Brewers Black Baseball Players Excel
Just because I don’t play the card does not mean it is not in my deck!
The last place outside of the media free locker room or clubhouse that political correctness is not a worry is the barbershop. As I sat at my barbershop which is Ronnies on Center street in Milwaukee I heard something that caught my attention about the Milwaukee Brewers that I thought was funny and at the same time sad.
The elders in the shop were talking about how it was about time the Brewers got over their hatred of black ballplayers and put winning first. Hatred of black ballplayers? The Brewers? Put winning first? I was at a crossroads of thought when I heard this brought up and wondered aloud if that was the case in the past and now. I really have never sensed the Brewers from a standpoint of racial aspect have been a franchise that has went out of their way to avoid black ballplayers. I also feel they have never went out of their way to cater to brothers either, they just went for what they thought were the best players for their franchise at that time.
The one instance where there was a question of racial issues in the Brewers franchise was with one Gary Sheffield, and even with that one you have to cite the source at the time of the allegations of racism. I can think of a lot of ballplayers from back to George “Boomer” Scott, Cecil Cooper, Darryl “Hambone” Hamilton, Gregg Vaughn, Eric Young, Jeffrey Hammonds, Jeffrey Leonard and so on and so on. Henry Aaron is the most revered baseball player in Milwaukee history, so there is love from that perspective. The Brewers even gave a black manager a shot in Davey Earl Lopes, that didn’t work out to well so we just move on. My point is the Brewers under the old regime of the Selig Family and the new regime Run by Mark Attanasio have been at least on par from what I can see in terms of ratio of African-American ballplayers as major aspect of the franchise. Actually the Brewers in 2008, which are 20+ games over .500 can on any given day if C.C. Sabathia is pitching have as many as 5 brothers on the field which is way above the ratio of 8-10% of African-American ballplayers in the Major Leagues now.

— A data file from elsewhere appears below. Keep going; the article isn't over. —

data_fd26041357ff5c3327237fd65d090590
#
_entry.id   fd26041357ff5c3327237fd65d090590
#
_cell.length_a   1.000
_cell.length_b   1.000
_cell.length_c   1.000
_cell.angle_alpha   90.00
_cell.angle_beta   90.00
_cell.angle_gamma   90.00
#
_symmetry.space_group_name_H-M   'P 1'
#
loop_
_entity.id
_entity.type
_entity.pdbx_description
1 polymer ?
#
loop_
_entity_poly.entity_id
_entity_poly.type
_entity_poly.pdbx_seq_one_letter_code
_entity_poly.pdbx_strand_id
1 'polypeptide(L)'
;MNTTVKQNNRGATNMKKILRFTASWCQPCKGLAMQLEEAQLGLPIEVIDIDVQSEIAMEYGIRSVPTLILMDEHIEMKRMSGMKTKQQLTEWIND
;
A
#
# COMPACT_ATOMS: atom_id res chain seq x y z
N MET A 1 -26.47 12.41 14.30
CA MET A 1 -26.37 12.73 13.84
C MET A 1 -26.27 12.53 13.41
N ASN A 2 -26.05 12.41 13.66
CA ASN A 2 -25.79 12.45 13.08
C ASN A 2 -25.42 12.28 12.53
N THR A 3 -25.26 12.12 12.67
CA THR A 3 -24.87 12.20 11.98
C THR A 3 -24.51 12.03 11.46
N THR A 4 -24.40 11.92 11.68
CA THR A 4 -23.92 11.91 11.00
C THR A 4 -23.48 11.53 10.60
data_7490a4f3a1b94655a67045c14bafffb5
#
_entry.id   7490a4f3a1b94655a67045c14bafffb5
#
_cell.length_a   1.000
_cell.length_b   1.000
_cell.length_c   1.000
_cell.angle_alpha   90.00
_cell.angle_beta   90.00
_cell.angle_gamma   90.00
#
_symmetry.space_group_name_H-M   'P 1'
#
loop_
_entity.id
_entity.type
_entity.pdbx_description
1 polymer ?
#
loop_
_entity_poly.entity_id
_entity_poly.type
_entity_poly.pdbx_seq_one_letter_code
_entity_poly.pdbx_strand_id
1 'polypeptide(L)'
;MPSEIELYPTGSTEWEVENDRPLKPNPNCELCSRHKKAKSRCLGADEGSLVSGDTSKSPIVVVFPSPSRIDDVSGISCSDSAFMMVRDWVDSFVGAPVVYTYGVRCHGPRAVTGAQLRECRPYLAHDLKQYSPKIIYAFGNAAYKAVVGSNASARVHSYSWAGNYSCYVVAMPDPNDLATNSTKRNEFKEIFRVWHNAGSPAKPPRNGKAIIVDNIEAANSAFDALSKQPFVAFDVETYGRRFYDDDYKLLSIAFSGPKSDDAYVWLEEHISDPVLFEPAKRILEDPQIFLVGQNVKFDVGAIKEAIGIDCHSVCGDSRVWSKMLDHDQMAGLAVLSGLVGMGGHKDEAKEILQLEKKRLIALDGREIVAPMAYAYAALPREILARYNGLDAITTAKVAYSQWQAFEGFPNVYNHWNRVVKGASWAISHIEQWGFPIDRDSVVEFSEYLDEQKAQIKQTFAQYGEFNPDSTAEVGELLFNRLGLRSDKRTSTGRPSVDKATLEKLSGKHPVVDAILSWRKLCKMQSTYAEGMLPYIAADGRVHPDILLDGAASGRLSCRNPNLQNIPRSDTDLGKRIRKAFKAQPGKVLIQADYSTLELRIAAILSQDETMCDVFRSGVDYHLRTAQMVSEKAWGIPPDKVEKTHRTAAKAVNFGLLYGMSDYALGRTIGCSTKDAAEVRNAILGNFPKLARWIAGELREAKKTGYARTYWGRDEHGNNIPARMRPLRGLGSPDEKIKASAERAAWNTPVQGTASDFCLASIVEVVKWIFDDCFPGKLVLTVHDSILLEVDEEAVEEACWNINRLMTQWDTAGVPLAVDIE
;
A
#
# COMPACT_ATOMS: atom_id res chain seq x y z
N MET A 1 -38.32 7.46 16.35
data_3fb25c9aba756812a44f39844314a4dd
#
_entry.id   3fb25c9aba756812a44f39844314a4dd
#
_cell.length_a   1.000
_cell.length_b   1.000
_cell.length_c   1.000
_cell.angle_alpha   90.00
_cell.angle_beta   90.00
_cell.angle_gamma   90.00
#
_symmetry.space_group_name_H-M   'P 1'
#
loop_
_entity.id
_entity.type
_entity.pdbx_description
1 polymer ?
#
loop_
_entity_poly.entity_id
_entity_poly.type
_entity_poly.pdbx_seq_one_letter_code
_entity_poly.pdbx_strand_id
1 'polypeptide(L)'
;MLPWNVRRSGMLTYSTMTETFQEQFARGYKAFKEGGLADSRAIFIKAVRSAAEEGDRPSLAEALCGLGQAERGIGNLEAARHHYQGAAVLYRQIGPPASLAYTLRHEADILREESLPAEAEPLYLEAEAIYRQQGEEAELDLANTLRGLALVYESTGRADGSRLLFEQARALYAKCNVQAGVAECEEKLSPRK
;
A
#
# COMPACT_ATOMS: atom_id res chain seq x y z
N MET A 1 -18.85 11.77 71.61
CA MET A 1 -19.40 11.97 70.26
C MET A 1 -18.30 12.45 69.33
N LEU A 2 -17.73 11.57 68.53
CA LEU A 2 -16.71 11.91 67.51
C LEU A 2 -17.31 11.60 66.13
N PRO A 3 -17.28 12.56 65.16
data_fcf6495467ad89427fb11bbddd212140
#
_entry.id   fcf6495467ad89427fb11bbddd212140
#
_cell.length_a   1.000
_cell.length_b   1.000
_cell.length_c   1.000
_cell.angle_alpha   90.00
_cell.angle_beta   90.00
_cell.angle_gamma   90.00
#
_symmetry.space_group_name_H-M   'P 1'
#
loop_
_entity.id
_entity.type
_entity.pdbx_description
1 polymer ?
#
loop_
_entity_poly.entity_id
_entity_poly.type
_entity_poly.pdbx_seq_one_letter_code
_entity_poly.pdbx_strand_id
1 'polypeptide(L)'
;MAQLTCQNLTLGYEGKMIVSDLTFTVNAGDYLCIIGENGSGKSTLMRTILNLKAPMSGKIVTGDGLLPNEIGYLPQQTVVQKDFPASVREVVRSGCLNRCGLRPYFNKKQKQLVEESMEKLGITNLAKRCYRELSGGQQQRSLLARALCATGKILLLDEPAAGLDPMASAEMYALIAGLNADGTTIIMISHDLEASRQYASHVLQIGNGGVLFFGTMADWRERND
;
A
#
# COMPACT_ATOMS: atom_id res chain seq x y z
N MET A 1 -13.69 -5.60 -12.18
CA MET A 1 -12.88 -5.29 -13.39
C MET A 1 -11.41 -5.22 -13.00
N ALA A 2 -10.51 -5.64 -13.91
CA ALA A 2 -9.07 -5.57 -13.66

Now the next question is have the black ballplayers been the anchors and or focal point of the franchise identity over the years and my answer to that is, NO! That is no up until recently, and I mean the last few years have the black ballplayers been highlighted as much as any other players on the team. Prince Fielder gets a much push by the franchise as Ryan Braun, Rickie Weeks as much as J.J. Hardy and now C.C. Sabathia is bringing a exposure to the Brewers they have not enjoyed since Yount or Molitor. That doesn’t mean that they didn’t try to in the past, just not as hard to me as they should of tried and promoted the black ballplayers over the years.
Now back to the barbershop. I think those feelings presented have some merit, but not as much as one would believe. I really see it this way, we got a good thing going on here right now in Milwaukee. The team is winning and I see a lot of black ballplayers helping get that job done. If I need to play my race card I will play it, the game I see right now doesn’t justify doing so.
Steve Haywood, Host of “That Being Said”
ESPN Radio 540 Milwaukee